Climate Change and Central America Environmental Challenges

by Bernis Cunningham (ELP 2015) | Legal Advisor, CAC Consultora Legal, Nicaragua

I confess that the victory of Donald Trump was not a surprise for me. He was the authentic candidate; you knew what you were getting.  The new US administration will have enormous consequences in Central America, especially in Climate Change issues. Due to its geographical characteristics, the countries of Central America, Mexico and the basin of the Caribbean are countries highly vulnerable to the adverse impacts of climate change (The Global Climate Risk Index 2017;  Who Suffers Most From Extreme Weather Events?; Weather-related Loss Events in 2015 and 1996 to 2015).  

“People all over the world have to face the reality of climate variability and in many parts of the world an increasing variability. Between 1996 and 2015, more than 528 000 people died worldwide and losses of US$ 3.08 trillion (in PPP) were incurred as a direct result of almost 11 000 extreme weather events.” The UNEP Adaptation Gap Report 2016 warns of increasing impacts and resulting increases in global adaptation costs by 2030 or 2050 that will likely be much higher than currently expected: “two-to-three times higher than current global estimates by 2030, and potentially four to-five times higher by 2050” (

The political messages in the energy debate in the US are scary.  In Central America we have to strengthen our resilience mechanics to the reality of climate change. In Nicaragua, for example, we need structural reforms – a reform in our educational system. We need a quality educational system that prepares the people of the country for the challenges of our time. We need modernization of production processes, diversification of the economy, conservation of the forest, among others.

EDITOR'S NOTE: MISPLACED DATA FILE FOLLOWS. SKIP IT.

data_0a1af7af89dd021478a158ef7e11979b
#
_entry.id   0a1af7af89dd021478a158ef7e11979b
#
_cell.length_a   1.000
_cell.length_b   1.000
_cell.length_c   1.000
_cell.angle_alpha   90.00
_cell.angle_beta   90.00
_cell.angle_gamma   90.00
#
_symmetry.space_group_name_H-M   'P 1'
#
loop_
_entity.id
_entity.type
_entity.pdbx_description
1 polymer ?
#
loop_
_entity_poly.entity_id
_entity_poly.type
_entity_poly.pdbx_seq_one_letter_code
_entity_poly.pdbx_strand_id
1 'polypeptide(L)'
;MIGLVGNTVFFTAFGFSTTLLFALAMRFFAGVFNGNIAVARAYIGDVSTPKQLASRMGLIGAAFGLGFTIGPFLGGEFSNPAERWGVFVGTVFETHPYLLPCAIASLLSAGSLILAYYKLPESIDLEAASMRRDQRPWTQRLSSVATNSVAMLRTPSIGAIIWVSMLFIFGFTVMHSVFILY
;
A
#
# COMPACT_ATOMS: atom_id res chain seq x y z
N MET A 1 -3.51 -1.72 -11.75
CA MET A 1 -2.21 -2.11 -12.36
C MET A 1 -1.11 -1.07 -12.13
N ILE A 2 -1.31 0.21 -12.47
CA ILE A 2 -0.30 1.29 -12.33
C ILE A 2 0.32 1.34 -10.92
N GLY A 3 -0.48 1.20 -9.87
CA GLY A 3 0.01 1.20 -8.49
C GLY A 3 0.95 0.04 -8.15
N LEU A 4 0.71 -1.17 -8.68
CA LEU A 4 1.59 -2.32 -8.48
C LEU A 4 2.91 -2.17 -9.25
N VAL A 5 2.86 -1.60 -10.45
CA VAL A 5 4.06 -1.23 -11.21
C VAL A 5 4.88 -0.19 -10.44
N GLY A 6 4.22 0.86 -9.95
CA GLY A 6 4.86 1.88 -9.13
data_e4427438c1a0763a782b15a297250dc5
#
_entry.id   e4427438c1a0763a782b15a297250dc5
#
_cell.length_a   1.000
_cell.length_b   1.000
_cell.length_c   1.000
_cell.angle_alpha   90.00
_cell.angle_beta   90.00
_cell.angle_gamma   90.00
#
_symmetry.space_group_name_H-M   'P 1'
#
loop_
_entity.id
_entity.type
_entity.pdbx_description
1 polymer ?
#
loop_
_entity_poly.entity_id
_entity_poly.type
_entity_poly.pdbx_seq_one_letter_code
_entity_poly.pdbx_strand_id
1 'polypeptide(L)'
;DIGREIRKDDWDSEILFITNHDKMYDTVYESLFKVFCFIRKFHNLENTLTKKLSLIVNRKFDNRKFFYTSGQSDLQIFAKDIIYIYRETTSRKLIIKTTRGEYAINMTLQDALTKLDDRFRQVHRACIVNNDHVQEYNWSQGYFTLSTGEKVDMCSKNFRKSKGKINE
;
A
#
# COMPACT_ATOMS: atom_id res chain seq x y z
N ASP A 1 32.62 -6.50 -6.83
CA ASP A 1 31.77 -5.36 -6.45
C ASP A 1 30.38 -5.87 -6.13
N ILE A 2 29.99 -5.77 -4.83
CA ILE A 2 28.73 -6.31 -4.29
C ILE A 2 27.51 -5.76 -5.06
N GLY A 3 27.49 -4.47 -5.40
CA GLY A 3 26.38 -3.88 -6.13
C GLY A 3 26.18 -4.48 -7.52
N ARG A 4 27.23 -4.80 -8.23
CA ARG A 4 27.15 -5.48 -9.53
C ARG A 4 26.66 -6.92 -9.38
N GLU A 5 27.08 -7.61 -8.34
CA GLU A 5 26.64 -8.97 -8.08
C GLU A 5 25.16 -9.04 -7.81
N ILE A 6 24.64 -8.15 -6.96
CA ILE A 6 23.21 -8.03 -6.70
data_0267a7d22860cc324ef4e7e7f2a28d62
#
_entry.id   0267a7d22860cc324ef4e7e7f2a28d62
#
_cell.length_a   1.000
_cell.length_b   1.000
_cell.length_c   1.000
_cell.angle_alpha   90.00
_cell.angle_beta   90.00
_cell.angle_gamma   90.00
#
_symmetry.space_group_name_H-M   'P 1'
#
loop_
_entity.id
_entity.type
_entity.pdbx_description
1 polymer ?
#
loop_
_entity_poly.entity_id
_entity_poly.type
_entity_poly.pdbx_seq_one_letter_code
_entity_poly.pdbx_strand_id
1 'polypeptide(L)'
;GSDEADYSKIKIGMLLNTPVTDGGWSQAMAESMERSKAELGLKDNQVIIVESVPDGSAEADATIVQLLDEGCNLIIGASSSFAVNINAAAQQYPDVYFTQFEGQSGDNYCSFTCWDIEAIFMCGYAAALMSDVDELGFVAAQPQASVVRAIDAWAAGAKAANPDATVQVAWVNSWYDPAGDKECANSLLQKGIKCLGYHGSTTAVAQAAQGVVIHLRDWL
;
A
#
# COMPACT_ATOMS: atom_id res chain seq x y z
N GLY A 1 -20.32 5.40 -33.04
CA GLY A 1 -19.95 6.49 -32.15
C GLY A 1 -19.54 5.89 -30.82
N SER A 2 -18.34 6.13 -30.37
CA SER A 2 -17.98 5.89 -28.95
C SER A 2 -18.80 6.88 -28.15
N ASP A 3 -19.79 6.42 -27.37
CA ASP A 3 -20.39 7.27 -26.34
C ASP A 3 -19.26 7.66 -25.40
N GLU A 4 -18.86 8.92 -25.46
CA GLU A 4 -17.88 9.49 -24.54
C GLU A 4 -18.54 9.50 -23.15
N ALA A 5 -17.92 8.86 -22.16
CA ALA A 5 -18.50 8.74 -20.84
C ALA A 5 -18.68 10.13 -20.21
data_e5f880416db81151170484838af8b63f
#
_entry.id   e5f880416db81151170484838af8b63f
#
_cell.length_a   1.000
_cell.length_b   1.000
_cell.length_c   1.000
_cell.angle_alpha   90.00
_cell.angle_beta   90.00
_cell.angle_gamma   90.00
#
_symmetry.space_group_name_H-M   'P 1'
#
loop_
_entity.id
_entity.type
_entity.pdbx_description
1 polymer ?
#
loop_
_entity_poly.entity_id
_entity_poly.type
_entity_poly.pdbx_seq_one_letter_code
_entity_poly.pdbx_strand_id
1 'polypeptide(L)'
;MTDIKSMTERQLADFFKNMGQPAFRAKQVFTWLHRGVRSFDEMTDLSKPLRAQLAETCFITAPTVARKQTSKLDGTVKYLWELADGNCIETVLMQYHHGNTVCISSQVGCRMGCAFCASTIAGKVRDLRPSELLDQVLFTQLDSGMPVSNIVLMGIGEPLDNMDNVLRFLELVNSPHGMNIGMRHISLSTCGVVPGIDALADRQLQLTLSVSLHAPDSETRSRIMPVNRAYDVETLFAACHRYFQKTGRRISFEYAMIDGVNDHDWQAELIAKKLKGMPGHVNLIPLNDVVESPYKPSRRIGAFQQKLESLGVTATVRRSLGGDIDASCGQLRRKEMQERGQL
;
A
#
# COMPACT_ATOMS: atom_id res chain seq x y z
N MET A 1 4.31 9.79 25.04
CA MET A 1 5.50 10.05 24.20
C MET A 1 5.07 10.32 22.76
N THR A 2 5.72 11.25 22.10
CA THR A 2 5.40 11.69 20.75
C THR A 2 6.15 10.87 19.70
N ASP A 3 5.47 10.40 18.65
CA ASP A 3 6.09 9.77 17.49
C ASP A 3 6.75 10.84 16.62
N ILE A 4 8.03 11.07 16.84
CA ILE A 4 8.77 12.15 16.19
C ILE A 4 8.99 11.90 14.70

In the frame of my work in the Nicaraguan Center of Environmental Conservation, I am developing a climate change law with collaboration of the Nicaraguan Alliance to Climate Change ( We are working on the formulation of a project of law of adaptation to climate change. This project of law has been consulted in those territories that will be affected from climate change. Nicaragua is not a large emitter of greenhouse gases, and our energy matrix is between 50% energy renewable. The challenge our country faces is to stop the deforestation of our forest, especially in our natural reserve Bosawas e Indio Maiz. Our challenge is to build resilient mechanisms to climate change effects. The climate is something that we can’t control; the vulnerability will be built by us. 

The Nicaraguan Center of Environmental Conservation has been working since 2015 on a project to strengthen the capacity of the leadership of the social movements in communities and territories that have been affected by the drought and the expansion of the sugar cane monoculture. We performed 4 trainings in agrochemicals, formulation of projects, extractive industries, and general water law, strengthening the capabilities of more than 250 people in its fight for equitable water governance in areas affected by the expansion of sugar cane plantations. We support the community in a march and an ecological festival.

October 1, 2016, Marcha por el Agua

All the people that are involved in any way in the processes of conservation, environmental sustainability, and human development sustainability have to reflect on new strategies that have a positive impact in environmental reality. We have to make a checklist on projects that have been successful. 

I think that ELP alumni and UC Berkeley alliance have much more potential to expand the knowledge and quality education experiences around the world. Definitely, the ELP experience has helped me in the success of the projects I am working on. We need more ELP!